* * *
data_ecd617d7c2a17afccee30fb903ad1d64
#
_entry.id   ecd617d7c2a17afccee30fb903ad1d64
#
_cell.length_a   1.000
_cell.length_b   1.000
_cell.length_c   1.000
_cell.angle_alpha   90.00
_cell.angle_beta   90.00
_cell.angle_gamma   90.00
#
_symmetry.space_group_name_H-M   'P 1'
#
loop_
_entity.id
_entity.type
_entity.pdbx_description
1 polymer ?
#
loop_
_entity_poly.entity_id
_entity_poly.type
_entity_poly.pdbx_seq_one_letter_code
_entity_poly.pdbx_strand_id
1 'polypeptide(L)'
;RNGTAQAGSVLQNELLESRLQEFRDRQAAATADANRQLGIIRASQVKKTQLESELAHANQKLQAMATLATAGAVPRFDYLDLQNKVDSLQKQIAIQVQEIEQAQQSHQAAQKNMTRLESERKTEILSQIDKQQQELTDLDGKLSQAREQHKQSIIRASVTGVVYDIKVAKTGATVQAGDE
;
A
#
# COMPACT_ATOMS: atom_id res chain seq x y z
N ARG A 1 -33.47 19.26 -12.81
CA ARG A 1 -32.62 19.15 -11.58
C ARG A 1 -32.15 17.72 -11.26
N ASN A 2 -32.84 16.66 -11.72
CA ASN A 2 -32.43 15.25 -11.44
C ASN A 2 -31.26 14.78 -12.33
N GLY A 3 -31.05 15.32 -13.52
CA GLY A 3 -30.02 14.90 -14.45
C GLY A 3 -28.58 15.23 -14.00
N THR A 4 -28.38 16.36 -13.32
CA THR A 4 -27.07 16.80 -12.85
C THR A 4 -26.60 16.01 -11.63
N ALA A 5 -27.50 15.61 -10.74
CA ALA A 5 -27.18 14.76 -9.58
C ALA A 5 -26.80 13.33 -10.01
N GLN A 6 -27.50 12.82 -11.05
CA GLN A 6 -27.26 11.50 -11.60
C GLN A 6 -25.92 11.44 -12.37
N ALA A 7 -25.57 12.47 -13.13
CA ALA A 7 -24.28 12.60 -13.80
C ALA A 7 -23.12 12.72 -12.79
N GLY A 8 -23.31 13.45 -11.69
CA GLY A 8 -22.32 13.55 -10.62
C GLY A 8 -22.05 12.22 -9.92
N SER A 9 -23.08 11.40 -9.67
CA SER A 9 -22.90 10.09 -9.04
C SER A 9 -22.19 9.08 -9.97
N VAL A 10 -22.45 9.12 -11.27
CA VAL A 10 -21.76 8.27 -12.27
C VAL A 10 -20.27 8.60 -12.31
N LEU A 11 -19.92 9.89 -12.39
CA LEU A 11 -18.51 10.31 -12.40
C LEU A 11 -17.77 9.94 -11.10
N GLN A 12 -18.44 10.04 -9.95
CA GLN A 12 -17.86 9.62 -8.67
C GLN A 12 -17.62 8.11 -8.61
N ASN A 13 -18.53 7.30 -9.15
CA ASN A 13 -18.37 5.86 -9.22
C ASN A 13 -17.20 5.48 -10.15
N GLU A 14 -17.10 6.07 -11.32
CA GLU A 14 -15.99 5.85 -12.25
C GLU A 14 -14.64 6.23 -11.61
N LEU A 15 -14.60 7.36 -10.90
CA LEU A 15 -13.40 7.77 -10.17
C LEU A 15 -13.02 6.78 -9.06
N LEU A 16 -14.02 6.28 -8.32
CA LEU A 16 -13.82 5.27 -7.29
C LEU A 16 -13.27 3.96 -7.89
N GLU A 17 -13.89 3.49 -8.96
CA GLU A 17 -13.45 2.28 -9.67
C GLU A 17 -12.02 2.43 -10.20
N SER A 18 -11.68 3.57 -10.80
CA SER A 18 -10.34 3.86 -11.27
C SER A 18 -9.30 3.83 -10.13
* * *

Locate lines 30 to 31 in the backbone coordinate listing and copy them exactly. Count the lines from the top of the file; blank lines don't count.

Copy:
# COMPACT_ATOMS: atom_id res chain seq x y z
N ARG A 1 -33.47 19.26 -12.81